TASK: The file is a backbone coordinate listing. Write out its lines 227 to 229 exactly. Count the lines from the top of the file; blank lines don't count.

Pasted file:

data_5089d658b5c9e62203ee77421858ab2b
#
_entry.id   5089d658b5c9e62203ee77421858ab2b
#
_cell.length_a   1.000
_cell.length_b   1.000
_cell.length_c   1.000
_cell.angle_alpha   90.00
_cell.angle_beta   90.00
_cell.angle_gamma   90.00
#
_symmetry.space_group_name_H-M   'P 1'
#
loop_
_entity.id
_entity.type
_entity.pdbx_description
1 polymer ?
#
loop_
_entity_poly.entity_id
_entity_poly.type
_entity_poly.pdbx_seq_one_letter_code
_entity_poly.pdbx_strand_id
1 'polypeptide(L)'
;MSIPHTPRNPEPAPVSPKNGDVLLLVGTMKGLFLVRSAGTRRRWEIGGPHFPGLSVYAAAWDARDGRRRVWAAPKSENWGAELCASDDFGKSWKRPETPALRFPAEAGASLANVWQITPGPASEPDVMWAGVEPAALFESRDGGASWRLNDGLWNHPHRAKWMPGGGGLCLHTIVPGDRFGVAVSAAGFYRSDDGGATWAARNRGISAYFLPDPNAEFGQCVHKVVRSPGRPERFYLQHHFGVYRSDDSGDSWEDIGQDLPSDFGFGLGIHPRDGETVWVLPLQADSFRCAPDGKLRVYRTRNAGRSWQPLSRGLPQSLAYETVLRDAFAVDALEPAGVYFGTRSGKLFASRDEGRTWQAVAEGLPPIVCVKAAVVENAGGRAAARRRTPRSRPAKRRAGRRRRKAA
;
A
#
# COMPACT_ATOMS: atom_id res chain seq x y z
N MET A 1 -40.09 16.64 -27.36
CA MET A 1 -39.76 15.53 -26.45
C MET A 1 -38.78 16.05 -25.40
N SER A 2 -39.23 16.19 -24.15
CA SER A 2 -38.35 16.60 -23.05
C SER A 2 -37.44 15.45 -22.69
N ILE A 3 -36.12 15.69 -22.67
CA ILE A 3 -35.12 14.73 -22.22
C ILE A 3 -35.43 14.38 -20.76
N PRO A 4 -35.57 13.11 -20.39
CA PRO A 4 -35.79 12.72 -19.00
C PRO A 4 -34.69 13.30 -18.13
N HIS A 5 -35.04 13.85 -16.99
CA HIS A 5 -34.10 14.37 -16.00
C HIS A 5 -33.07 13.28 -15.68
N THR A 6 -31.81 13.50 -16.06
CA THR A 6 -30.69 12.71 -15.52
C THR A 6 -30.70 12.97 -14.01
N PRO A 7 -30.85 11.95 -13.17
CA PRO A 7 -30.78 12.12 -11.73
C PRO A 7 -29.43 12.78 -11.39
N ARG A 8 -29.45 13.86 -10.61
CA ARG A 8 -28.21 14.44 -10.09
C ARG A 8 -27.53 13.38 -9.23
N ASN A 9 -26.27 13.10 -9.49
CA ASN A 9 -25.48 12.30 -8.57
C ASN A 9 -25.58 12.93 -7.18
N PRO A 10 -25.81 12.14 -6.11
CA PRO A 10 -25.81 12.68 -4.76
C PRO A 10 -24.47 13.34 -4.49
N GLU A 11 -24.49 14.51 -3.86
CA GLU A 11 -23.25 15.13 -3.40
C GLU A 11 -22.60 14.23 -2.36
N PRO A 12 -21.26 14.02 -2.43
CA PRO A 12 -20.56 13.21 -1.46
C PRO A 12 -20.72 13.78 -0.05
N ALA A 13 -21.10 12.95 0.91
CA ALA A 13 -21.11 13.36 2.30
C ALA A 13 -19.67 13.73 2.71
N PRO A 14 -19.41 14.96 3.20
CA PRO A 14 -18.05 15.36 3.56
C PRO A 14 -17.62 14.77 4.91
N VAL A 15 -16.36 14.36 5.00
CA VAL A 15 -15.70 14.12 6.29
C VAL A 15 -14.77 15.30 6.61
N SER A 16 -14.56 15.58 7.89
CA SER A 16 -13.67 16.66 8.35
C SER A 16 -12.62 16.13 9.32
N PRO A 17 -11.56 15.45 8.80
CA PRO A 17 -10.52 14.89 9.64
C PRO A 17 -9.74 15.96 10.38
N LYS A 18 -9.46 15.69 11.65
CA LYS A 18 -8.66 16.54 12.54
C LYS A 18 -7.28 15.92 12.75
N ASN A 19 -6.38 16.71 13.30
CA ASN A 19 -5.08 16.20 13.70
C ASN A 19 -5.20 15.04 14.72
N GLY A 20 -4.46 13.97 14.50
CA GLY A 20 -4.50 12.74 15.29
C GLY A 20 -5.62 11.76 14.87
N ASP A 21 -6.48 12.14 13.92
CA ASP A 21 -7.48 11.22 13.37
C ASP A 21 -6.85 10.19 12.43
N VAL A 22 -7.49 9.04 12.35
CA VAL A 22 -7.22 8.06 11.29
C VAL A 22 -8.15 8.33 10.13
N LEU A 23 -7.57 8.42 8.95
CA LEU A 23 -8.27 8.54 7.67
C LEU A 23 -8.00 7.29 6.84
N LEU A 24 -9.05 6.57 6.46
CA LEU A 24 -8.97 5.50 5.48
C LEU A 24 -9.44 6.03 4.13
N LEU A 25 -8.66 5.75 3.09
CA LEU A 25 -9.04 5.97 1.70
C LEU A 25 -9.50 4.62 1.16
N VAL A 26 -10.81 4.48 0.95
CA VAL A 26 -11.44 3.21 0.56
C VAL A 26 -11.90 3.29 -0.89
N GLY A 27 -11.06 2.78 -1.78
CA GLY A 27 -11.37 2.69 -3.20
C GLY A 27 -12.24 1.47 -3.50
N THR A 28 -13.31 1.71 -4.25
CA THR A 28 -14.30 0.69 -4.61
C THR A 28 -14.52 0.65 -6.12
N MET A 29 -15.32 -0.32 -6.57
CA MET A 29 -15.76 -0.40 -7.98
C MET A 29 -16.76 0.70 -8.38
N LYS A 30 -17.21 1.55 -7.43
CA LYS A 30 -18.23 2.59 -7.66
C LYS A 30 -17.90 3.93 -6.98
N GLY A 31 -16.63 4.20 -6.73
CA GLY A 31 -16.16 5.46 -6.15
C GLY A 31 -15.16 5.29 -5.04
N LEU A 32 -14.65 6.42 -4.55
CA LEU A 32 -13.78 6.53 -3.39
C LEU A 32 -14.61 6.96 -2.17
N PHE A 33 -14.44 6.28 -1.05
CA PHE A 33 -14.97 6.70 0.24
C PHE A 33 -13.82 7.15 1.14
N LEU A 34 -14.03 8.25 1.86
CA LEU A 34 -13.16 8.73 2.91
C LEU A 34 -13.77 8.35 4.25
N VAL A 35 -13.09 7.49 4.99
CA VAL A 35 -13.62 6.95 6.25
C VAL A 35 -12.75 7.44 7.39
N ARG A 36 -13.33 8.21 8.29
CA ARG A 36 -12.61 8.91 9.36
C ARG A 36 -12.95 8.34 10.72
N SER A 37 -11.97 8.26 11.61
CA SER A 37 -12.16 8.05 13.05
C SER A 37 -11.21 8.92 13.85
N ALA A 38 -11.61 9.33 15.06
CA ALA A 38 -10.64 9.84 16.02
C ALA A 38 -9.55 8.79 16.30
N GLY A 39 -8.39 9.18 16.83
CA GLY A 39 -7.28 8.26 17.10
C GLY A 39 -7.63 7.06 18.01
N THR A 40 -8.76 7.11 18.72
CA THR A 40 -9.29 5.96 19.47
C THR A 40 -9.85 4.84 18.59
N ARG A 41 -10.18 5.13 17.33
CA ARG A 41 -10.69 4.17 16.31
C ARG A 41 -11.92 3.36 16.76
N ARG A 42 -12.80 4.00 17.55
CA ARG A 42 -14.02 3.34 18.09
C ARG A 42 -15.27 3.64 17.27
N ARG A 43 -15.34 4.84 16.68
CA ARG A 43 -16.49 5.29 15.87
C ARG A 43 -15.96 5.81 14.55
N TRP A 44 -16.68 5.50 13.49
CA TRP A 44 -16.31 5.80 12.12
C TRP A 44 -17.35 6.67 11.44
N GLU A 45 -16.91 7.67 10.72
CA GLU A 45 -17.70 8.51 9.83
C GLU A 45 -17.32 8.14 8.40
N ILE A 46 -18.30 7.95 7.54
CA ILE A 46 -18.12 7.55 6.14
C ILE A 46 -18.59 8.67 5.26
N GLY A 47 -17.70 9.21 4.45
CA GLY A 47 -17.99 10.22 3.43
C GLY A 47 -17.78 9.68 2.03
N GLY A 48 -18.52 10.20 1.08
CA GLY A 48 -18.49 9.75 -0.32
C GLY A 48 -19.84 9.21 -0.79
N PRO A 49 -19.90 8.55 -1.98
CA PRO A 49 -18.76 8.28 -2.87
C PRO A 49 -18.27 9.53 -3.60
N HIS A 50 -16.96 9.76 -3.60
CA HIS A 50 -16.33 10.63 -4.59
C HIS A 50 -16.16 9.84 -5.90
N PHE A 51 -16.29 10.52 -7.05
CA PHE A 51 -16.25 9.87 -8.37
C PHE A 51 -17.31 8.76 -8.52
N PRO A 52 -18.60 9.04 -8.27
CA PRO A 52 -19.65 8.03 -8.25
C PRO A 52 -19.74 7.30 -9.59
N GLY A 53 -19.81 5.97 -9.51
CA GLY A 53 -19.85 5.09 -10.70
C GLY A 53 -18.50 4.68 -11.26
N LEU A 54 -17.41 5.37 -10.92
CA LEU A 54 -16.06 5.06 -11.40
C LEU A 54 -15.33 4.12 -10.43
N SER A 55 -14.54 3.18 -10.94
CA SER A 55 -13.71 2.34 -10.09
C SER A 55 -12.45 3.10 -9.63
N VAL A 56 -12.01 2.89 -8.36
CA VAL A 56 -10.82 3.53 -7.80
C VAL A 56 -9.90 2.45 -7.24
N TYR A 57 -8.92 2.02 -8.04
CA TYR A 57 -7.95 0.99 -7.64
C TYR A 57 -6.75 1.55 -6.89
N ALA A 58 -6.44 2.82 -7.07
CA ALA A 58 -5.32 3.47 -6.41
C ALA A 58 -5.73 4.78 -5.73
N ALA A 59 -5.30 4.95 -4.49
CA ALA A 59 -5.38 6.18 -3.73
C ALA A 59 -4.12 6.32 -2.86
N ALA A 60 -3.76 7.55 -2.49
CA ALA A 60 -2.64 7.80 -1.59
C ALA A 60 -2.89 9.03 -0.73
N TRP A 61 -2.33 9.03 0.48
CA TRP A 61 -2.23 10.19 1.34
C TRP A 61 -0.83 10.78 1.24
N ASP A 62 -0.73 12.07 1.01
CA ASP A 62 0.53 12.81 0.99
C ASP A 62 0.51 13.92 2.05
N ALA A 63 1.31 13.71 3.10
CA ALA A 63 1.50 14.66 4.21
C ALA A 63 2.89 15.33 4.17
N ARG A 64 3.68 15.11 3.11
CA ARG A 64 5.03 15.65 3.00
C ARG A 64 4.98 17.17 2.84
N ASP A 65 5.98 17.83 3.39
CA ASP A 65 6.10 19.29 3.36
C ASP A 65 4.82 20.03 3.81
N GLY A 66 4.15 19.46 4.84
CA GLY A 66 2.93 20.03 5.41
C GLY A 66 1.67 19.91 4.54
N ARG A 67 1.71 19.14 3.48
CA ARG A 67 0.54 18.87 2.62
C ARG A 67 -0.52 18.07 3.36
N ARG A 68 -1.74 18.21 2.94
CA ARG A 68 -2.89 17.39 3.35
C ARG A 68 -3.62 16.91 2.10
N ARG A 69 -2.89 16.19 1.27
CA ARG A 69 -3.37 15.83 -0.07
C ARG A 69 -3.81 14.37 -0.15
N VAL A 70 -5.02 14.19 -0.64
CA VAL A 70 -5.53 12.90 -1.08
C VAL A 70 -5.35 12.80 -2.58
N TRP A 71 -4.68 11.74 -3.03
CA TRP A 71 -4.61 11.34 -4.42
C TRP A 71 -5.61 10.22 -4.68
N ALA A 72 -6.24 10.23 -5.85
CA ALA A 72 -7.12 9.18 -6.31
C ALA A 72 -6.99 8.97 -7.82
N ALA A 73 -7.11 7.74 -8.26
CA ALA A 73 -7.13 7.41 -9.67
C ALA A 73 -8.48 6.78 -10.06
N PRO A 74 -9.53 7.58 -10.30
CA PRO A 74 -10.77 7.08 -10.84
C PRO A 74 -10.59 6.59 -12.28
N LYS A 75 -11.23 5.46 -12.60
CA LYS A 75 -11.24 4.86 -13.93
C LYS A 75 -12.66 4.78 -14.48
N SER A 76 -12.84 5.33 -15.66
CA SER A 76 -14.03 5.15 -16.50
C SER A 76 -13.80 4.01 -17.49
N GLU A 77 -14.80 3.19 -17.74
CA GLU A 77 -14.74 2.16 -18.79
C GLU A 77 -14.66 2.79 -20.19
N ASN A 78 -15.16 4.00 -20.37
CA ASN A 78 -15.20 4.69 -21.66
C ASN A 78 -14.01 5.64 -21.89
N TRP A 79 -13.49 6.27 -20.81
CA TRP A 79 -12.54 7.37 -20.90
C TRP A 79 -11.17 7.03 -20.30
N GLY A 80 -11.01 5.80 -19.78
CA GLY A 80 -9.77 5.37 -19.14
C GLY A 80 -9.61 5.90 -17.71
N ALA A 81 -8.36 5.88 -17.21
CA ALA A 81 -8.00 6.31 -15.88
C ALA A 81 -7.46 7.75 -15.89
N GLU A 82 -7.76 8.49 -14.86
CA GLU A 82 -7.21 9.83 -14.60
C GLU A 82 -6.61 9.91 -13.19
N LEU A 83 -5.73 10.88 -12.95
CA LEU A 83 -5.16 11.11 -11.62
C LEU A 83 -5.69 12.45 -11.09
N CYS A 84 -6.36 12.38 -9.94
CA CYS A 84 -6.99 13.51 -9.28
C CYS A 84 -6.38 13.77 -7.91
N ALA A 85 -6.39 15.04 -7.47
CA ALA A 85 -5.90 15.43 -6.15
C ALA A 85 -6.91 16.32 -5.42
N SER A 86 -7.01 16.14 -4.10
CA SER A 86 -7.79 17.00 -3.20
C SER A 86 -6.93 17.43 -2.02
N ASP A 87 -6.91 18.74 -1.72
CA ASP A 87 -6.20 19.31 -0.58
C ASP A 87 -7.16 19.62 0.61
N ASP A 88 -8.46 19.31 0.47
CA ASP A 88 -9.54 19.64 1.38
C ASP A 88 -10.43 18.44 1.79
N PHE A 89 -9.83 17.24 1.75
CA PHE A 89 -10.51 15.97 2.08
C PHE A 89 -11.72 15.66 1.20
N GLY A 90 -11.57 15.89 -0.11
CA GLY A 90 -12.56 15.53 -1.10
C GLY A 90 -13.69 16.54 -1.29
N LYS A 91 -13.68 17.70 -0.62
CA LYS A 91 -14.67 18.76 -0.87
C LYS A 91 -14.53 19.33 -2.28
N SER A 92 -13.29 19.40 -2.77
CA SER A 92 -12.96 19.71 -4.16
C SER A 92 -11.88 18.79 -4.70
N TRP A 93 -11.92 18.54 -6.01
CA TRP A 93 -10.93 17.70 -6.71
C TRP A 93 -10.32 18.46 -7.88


CA GLY A 66 2.93 20.03 5.41
C GLY A 66 1.67 19.91 4.54
N ARG A 67 1.71 19.14 3.48